Milwaukee Journal Sentinel - August 04, 2004
Philadelphia -- As America becomes a more racially diverse nation in the coming decades, it could face an exploding number of Alzheimer’s disease cases among minorities, according to research presented here recently.
A new study of Spanish-speaking Latinos living in the U.S. found that the first symptoms of Alzheimer’s appeared nearly seven years earlier in them than in non-Latinos. A separate study found that Alzheimer’s was two to three times more common in blacks than in whites.
Cases may triple
About 4.5 million Americans now have the brain disorder, a number that is projected to increase to between 11 million and 16 million by 2050. But those projections are based on population samples in which Latinos and blacks are underrepresented, researchers said at the 9th International Conference on Alzheimer’s Disease and Related Disorders of the Alzheimer’s Association.
"If anything, the projections probably are going upward," said James Jackson, a researcher with the University of Michigan and an adviser to the Alzheimer’s Association.
A University of Pennsylvania study presented here found that symptoms of Alzheimer’s first appeared at an average age of 67.6 in Latinos, compared with 73.1 for non-Latinos, even after taking into account differing rates of education and illnesses such as diabetes and depression.
The study involved patients in clinics serving Latinos in New York, Philadelphia and two communities in California.
"We were continually surprised at the young age," said Chris Clark, associate director of the Alzheimer’s Disease Center at the University of Pennsylvania. "It was not uncommon for them to be in their 50s or early 60s."
Clark said he has yet to come up with an explanation for why the symptoms are appearing sooner.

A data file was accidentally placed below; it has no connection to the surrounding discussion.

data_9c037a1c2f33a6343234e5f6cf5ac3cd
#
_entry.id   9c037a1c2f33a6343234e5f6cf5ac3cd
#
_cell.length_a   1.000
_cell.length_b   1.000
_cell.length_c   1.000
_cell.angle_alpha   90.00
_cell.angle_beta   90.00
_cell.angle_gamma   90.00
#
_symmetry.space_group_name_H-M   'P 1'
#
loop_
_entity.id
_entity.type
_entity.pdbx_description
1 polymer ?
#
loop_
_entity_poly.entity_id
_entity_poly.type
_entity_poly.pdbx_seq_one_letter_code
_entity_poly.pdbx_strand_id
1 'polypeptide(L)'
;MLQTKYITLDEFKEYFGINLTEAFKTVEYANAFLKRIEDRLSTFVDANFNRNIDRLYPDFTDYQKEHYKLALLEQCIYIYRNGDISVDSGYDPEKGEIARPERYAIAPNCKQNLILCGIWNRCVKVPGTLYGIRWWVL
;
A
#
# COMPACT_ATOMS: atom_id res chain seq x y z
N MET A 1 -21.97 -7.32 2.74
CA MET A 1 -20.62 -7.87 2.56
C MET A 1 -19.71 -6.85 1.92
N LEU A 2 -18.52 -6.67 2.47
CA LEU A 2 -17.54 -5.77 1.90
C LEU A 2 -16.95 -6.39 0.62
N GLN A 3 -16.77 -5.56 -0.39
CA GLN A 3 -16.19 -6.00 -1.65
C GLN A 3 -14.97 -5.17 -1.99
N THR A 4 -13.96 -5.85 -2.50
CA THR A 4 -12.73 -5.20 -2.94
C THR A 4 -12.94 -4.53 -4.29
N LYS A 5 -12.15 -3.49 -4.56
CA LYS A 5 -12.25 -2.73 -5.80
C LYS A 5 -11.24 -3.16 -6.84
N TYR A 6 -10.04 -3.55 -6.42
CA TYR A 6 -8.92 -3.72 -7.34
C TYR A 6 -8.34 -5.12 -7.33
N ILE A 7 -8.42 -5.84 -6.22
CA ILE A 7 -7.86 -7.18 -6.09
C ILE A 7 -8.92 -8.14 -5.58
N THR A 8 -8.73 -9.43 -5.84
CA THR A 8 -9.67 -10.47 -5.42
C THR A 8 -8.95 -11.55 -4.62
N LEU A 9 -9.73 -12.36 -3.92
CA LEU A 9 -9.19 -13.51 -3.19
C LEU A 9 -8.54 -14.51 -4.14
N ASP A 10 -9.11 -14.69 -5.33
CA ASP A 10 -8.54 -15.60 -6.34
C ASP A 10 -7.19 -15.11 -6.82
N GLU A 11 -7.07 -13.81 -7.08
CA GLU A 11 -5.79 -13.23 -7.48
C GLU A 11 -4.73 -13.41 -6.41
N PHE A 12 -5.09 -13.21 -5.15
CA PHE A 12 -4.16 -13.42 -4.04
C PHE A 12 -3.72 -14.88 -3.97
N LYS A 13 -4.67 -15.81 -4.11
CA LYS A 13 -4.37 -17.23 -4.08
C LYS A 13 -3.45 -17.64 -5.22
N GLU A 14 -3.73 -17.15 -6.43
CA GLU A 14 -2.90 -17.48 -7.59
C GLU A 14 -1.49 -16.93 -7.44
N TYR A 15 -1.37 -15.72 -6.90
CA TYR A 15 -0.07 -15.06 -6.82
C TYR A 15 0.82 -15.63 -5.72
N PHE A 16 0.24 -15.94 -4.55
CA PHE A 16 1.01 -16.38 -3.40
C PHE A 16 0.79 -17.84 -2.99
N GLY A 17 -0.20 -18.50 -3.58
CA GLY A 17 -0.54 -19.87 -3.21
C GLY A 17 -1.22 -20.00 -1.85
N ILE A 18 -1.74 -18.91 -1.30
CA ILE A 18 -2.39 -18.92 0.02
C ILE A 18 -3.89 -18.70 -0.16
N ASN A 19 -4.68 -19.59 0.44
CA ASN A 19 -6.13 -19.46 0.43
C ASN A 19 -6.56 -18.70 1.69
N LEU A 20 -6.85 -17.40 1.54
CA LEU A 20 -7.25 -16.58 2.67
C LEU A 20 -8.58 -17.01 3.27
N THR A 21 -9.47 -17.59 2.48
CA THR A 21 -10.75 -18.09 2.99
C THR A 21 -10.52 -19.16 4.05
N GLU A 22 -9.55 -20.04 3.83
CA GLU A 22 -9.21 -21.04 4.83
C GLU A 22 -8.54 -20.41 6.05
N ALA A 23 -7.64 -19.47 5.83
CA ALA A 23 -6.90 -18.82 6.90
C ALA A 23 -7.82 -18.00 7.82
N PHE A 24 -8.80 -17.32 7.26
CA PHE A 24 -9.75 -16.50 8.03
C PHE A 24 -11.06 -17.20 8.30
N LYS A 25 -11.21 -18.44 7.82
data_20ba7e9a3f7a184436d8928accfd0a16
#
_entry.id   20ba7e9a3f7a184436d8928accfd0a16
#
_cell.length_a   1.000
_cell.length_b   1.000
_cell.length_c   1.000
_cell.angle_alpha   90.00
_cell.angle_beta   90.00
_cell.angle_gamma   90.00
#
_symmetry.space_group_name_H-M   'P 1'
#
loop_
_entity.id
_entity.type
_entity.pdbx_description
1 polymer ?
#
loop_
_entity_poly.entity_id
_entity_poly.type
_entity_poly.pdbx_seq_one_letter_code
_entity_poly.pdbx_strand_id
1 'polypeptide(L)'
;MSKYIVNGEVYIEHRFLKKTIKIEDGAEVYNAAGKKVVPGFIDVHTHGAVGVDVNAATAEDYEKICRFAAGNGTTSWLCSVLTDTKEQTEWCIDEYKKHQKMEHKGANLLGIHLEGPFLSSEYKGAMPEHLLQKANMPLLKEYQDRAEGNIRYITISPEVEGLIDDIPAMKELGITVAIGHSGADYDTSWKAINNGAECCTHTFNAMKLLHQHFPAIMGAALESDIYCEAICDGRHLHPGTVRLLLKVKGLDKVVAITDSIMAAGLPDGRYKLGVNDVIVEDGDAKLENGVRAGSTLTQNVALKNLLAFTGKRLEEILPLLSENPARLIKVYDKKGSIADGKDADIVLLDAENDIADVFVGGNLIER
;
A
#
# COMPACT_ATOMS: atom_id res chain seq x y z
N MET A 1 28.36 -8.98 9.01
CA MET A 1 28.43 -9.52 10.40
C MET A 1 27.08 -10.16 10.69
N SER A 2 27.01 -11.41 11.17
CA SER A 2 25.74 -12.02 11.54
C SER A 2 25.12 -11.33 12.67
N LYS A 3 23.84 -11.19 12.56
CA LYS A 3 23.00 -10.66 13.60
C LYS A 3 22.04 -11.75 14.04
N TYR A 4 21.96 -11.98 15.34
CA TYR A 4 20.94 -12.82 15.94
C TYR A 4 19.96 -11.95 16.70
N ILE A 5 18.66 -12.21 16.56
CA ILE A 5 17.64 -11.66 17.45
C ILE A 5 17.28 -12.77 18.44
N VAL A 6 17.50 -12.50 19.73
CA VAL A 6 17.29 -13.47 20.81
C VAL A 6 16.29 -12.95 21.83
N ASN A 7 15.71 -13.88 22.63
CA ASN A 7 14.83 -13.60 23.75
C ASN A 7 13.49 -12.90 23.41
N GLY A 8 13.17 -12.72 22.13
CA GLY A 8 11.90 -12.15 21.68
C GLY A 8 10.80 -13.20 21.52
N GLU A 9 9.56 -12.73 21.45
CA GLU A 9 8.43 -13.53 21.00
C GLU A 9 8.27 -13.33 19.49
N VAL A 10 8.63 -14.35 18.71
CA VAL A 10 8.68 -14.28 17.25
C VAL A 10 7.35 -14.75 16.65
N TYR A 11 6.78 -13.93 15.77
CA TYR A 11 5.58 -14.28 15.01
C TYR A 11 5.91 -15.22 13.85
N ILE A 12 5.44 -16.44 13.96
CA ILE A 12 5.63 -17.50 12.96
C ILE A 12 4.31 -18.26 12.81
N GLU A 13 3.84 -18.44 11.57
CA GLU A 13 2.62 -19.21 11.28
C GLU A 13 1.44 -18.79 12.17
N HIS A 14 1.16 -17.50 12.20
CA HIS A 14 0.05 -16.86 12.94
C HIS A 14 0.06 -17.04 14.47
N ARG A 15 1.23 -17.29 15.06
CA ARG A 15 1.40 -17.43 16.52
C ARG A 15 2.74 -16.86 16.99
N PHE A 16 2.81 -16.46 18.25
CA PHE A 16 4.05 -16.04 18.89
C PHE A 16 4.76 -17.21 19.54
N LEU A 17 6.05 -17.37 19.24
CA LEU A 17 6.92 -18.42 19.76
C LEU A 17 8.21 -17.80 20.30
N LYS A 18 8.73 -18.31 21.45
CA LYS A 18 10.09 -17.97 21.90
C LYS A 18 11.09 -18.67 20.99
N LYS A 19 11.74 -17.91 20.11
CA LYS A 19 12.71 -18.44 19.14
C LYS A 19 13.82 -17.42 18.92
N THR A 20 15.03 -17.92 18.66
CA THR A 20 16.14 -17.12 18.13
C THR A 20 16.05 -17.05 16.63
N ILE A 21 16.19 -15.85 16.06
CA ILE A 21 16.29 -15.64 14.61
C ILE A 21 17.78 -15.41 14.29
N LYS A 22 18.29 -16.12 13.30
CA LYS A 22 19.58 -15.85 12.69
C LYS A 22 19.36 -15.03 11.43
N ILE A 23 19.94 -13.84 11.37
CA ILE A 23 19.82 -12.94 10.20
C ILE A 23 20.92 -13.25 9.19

"I don’t believe it’s a biological effect," he said.
A more likely cause may be higher rates of stress among Latinos living in the U.S., he said.
The researchers now are looking at Alzheimer’s cases in Puerto Rico and Mexico to see if there is any difference in the age that symptoms first appear.
In a separate study, researchers with the University of South Carolina-Columbia found dramatically higher rates of Alzheimer’s among blacks than whites.
South Carolina is one of only two states that keeps an extensive registry of Alzheimer’s cases dating to 1988.
Among people aged 55 to 64, the Alzheimer’s rate was more than three times higher in blacks than in whites. Among those aged 65 to 84, the rate was more than double.
Some diagnosis errors
Some of the difference could be explained by errors in diagnosis of the disease, said James Laditka, an epidemiologist with the University of South Carolina. In the past, there was a stigma attached to Alzheimer’s that may have resulted in whites being less likely to be diagnosed with the disease, he said.
However, he said blacks have lower levels of education and higher rates of obesity and high blood pressure, all of which may increase their risk of having Alzheimer’s.
In related research presented at the conference, a Duke University analysis of the Medicare program showed that the overall number of Alzheimer’s cases during the 1990s increased 250%. Among blacks, the increase was 460%.